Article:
Sleeping ladyIf the thought of meditating each day seems like a waste of time in your busy calendars, there is another and perhaps more relaxed way to become a ‘laidback writer’.

Most people enter a type of meditative state daily called sleep. With some practice and a simple memory technique, you can also dream to order too. Again whole chapters and insights come in dreams. Many scientific ‘discoveries’ have come this way. The German organic chemist, Kekulé, postulated the benzene ring structure after dreaming of a snake biting its own tail.

How laid back is that?

We teach these techniques and more on his Unleash the Book Inside workshops and home study courses – details here

    & if you can’t remember your dreams, then download a free guide here.

    Virtual Writers’ Groups & Author Communities

    Writing can be a lonely and solitary activity and keeping both motivation and inspiration flowing is often a challenge.

    My on-line and off-line courses focus on dealing with the latter, the former needs to be addressed too.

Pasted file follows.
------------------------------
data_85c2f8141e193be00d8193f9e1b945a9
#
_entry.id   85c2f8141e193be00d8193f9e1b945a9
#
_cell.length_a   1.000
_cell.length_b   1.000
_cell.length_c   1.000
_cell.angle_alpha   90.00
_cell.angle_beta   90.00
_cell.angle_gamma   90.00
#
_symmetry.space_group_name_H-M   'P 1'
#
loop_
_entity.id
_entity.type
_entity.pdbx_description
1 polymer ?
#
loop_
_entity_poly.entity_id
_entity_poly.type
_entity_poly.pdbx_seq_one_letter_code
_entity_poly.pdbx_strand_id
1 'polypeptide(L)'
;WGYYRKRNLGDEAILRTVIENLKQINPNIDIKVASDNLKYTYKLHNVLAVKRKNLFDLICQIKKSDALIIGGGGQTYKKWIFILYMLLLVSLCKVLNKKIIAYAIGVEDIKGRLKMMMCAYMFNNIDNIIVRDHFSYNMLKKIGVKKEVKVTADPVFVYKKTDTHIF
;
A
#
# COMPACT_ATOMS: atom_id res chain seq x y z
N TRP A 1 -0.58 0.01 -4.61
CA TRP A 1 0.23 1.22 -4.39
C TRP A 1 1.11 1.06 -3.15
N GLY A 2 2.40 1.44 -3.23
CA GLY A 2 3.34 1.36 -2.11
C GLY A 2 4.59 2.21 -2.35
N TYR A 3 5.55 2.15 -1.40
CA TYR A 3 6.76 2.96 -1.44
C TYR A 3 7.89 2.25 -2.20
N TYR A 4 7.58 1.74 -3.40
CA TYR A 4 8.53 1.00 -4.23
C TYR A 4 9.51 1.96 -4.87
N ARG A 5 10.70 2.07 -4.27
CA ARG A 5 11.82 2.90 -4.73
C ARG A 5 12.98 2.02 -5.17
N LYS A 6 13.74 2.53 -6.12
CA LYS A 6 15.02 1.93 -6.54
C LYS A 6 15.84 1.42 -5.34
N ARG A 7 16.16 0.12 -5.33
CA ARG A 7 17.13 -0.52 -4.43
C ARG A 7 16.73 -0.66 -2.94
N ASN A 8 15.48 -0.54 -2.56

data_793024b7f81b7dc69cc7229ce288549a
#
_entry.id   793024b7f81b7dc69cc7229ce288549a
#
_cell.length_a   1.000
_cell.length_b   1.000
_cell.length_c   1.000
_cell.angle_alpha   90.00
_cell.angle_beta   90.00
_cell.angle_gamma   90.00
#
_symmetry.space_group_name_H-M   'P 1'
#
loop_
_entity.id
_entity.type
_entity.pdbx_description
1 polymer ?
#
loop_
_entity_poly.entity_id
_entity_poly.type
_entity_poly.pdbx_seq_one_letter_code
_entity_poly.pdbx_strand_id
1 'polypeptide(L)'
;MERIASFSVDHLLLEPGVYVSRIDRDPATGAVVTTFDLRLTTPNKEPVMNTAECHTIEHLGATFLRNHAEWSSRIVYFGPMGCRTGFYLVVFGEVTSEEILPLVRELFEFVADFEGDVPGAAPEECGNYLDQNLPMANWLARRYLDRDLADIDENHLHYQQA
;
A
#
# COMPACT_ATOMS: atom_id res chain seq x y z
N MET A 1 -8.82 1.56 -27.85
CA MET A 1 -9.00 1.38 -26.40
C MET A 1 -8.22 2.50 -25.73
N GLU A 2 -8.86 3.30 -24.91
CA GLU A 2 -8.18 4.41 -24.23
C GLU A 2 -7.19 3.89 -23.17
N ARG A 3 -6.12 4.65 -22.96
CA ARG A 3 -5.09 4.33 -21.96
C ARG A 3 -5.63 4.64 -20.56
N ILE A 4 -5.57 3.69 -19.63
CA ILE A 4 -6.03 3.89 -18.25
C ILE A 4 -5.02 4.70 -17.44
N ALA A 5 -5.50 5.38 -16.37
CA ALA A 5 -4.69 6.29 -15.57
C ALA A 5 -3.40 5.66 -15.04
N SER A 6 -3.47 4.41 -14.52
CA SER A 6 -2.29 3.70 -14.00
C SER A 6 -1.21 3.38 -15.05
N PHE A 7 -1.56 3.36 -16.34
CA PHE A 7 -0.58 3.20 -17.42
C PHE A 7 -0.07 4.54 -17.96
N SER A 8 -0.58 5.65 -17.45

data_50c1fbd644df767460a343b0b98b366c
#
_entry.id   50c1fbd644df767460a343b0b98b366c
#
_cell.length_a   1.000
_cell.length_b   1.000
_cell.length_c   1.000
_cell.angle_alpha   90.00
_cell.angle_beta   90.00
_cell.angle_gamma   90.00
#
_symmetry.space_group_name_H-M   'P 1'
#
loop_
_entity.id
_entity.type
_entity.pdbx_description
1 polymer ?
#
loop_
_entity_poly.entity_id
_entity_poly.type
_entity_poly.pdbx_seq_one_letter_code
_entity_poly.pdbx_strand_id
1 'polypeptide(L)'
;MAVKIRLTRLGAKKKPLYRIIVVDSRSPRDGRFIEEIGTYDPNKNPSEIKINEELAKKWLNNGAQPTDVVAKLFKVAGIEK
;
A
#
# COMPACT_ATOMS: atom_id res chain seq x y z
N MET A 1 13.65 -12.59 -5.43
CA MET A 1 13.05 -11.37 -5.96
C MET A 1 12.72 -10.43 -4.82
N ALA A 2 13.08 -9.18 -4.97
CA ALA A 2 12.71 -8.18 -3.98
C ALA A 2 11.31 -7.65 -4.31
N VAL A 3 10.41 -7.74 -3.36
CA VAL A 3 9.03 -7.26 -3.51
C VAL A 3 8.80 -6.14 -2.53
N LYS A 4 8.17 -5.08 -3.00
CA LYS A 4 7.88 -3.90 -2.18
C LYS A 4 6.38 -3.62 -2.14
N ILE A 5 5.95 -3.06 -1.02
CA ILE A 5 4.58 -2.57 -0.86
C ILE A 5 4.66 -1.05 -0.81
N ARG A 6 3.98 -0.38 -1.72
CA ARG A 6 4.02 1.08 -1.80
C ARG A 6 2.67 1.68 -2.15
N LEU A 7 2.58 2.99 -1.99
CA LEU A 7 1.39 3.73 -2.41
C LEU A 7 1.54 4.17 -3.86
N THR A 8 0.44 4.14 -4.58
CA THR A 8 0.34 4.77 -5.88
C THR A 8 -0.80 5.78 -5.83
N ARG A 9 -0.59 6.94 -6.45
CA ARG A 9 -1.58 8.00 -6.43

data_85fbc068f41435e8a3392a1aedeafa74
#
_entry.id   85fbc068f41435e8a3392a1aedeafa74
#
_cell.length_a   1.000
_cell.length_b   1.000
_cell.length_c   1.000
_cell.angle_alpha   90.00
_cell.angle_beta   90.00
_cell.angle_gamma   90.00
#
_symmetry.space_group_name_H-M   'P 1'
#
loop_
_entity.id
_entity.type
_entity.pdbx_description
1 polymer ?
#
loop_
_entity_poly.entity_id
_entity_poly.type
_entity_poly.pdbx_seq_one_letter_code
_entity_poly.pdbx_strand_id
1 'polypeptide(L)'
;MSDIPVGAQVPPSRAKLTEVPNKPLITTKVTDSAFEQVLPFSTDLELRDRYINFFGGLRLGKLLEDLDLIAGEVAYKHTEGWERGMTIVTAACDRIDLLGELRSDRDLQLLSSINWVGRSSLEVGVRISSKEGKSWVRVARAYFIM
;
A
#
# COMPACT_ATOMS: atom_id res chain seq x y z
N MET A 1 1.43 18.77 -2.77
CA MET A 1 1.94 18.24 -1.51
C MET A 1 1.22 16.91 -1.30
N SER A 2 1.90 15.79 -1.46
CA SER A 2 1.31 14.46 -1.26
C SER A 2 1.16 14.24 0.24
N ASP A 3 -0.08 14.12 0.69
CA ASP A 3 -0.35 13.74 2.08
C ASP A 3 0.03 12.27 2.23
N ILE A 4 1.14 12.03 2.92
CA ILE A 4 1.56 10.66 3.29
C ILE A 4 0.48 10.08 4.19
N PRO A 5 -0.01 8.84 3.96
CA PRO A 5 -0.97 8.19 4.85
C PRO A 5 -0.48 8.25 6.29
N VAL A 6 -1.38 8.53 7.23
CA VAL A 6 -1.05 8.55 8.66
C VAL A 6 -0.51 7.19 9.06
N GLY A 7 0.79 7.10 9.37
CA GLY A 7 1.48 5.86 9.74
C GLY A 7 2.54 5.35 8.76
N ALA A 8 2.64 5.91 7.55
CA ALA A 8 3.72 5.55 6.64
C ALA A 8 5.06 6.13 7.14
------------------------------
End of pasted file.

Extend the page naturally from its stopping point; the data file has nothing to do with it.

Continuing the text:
The answer lies in joining the growing number of excellent writing communities. These are like virtual writing clubs and are great for people who can’t get to a real writing group.

    Harper Collins have even launched one called Authonomy which is designed for the best writers to percolate to the top and towards a publishing contract.

    Here’s a few I’ve come across – do add ones you’ve found here too

    Sketches wanted for BBC

    Recorded for Training Purposes

    Recorded for Training Purposes is a sketch show for BBC Radio 4. Its remit is to be about “modern communication” – a wide brief, that can cover anything from straightforward sketches involving unhelpful helplines to parodies of modern types of TV/Radio.

    The first series went out in January 2007, with a second series broadcast the following September. For the first series there was a national search for new writers who would write the series alongside a few more experienced writers and script editors. For the second series, the amount of material from these new writers was increased, with the more experienced writers taking a back seat.